My first drug dealer was my mother.
It began when I was about five or six, and innocently enough. She’d give me Dramamine on car trips with a sort of conspiratorial grin, ostensibly to keep me from getting carsick.
I never remember feeling carsick that much, but I do remember loving sinking into the warm, fuzzy embrace of Dimenhydrinate in the back seat of the Subaru, or the Saab, or the Mazda or the Volkswagon. I started asking for Dramamine every time we had a long drive ahead, even if it was just an hour or two. I think I slept a lot upon arrival at my Grandma and Grandpa Marshall’s house when I was younger.
My pediatric dentist didn’t help matters any. Whenever he gave me the Nitrous, he giggled and said, “Ok, you’re going to feel like a flying squirrel! Hee hee!” I think Dr. Fletke might have been hitting the gas himself a little bit too much.
While I never felt quite like the flying squirrel he promised, I did love how my whole body vibrated when it gave me – until he started doing whatever hellish thing he needed to do to my teeth. Nitrous is great for a buzz – not so much for numbing dental pain.
In high school, it was prescription muscle relaxants: Darvocet, Percocet, Valium, Flexeril, you name it. If I had any aches or pains, if I couldn’t sleep, Mom always had a pill to hand me. Better Living Through Chemistry!
All the red-suit-clad Nancy Reagan posters in the world wouldn’t have made a difference. “Just say no?” Sorry, Nanc, but Mom says it’s ok.
I understood the hazards of drugs just fine – when other people used them and became addicted. For me? Totally fine!
In college, the muscle relaxant trend continued. For me, most of the time, it was recreational. In truth, I think it was for Mom, too. We both loved downers. I had no need for speed – my nervous system runs hot enough as it is, thanks – I needed something to mellow myself out. Force me to sleep.
In college, when I told Mom I had (gasp) smoked pot, she was So Disappointed in me. What had I been thinking? She had raised me better than that! Well, no, not so much. Not really. The only difference between our drugs was she had a prescription for hers.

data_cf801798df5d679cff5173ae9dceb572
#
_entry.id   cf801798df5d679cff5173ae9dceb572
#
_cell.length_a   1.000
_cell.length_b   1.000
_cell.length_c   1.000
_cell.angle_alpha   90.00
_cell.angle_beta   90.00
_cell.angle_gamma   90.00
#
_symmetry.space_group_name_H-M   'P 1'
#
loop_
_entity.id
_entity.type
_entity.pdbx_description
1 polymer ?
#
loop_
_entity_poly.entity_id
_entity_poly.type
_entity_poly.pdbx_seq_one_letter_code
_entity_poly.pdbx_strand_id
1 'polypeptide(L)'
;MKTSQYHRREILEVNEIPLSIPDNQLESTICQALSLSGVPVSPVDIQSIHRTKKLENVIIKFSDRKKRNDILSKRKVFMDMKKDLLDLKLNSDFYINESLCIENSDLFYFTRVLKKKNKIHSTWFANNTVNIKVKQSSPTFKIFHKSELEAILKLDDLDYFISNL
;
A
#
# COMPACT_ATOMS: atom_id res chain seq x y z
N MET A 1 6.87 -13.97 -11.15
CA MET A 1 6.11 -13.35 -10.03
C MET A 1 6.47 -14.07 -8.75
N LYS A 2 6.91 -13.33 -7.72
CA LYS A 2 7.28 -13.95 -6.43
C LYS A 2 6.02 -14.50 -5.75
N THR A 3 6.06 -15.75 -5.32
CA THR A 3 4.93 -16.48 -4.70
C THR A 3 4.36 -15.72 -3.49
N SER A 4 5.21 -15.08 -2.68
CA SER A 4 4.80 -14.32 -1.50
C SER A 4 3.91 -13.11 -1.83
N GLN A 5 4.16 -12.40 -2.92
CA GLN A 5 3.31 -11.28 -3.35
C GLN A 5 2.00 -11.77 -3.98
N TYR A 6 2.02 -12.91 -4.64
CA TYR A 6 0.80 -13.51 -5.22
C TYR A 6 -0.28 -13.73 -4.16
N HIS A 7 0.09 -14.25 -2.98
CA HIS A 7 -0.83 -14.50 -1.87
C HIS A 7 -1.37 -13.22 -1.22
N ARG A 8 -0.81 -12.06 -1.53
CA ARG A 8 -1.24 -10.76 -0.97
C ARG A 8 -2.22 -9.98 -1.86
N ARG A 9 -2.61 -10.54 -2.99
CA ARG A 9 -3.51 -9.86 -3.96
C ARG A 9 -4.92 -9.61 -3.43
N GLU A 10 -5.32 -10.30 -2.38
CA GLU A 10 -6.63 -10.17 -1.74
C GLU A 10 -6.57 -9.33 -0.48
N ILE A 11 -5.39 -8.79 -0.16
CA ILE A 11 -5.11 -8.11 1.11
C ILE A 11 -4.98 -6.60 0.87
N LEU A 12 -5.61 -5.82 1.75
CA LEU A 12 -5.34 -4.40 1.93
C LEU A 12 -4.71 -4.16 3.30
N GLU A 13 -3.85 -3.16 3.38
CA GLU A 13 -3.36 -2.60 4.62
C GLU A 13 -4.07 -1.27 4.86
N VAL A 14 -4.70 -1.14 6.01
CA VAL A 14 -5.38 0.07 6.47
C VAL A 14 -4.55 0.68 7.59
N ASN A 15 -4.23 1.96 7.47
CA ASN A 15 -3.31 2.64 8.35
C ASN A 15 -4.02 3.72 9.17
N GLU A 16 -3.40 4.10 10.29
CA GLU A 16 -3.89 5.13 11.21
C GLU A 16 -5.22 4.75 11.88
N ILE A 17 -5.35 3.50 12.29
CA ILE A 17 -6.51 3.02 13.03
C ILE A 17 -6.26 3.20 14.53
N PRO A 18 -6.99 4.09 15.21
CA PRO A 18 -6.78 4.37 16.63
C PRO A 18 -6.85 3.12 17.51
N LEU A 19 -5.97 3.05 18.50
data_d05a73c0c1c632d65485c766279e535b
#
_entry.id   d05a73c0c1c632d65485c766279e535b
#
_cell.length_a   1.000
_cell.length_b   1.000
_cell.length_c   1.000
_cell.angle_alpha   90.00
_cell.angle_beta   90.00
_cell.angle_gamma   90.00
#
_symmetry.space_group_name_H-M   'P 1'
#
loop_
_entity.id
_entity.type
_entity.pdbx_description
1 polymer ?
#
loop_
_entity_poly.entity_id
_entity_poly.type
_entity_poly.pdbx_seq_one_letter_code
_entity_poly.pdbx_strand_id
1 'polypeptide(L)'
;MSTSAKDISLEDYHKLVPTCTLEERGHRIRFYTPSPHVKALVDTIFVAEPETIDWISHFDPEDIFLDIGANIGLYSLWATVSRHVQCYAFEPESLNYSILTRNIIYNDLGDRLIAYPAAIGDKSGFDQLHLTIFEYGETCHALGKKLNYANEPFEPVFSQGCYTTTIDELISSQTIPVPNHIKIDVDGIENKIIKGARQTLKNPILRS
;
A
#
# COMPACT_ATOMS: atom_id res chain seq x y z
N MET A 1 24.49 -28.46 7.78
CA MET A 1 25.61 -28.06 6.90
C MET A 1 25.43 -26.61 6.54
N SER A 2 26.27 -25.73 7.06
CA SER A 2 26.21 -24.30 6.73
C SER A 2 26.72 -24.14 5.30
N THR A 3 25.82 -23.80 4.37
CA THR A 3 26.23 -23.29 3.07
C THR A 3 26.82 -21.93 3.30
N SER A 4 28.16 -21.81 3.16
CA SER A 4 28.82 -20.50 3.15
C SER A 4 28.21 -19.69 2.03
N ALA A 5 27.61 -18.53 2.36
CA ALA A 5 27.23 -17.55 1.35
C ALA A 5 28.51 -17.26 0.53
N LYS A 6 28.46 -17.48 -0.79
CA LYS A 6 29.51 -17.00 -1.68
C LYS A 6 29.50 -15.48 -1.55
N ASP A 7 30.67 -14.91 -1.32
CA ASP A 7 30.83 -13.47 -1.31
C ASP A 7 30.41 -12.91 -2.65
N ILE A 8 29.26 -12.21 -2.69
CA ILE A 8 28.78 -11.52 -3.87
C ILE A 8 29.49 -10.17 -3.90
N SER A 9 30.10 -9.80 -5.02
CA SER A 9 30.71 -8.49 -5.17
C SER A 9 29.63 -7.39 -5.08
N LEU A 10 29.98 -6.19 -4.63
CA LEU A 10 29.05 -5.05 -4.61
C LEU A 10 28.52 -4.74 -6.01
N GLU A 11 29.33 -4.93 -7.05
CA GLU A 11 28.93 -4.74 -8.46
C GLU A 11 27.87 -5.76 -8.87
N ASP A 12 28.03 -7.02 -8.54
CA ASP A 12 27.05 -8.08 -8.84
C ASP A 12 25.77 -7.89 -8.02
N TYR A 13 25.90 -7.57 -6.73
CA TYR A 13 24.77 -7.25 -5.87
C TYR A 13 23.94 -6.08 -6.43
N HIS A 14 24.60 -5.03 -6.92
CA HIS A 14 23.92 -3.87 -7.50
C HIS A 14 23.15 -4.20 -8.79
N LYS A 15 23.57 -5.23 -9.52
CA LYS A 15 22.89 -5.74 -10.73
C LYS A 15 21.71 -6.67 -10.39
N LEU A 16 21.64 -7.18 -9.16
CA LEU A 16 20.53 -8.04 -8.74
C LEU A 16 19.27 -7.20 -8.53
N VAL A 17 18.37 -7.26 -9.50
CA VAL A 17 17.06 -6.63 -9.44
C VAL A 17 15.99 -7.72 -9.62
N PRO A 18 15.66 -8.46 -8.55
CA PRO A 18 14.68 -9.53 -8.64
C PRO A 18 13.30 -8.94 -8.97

I think I’m pretty lucky I didn’t end up strung out on heroin or wasting away with an opium pipe somewhere, because I bet my body would have loved those. When I saw “Postcards from the Edge,” I so strongly identified with Meryll Streep’s character, man. It never occurred to me it wasn’t perfectly fine for her to give an elementary student downers as a matter of course. I surely didn’t know any better.
After freshman year at Umich, when the Restless Leg Syndrome started to hit, drugs became more than a fun, once in awhile gig; they became my nightly companions out of strict necessity. Twenty-one years later, they still are. And while I somewhat enjoy being forcibly dragged down into slumber by the Triazolam, I hate that I can’t sleep without it.
Restless Leg is a bitch, people. A serious, nasty, snaggle-toothed bitch.
But I didn’t tell you about my early forays into drugs to talk about RLS.
I told you to give you the background for Mom. Like me, she has usually been on one kind of sleeping pill or another after I left home. Whenever she has any kind of muscle or joint pain, she hops all over pretty heavy-duty pain pills without a second thought.
Today, at the physiatrist’s office, he said he only wanted her to take the anti-vert as needed, usually an hour before she planned to try to read or do anything that would possibly cause a vestibular response. He doesn’t want her to take it three times per day, as previously prescribed.
Hearing this, my mother said with complete sincerity, “Oh no, I wouldn’t want to take it more often. I don’t like to take pills.”
I did a literal double-take (and not for the last time this morning, I can tell you.)
In the split-second following her statement, my brain cycled through (and mercifully did not speak aloud) all of the preceding thoughts, envisioned her talking about how nice sleeping pills are, how they would help me relax, and weren’t they kind of fun, really?
I envisioned the hundreds, if not thousands of white, pink, yellow and blue pills we had consumed between the two of us.
I am honestly not sure if she meant it, or if she was merely responding in a fashion of which she thought the doctor would approve. This is a woman who takes daily pills for hormones, thyroid, bladder issues, pain and to sleep. Now, she’ll be taking antivert and Ritalin on top of those.
Perhaps the traumatic brain injury has changed who she is on a fundamental level.
The full-time journey with her is very close to beginning – only a few weeks away now. I’m getting little tastes of what it will be like, here and there.
Why is it the right things to do are so seldom the easy things?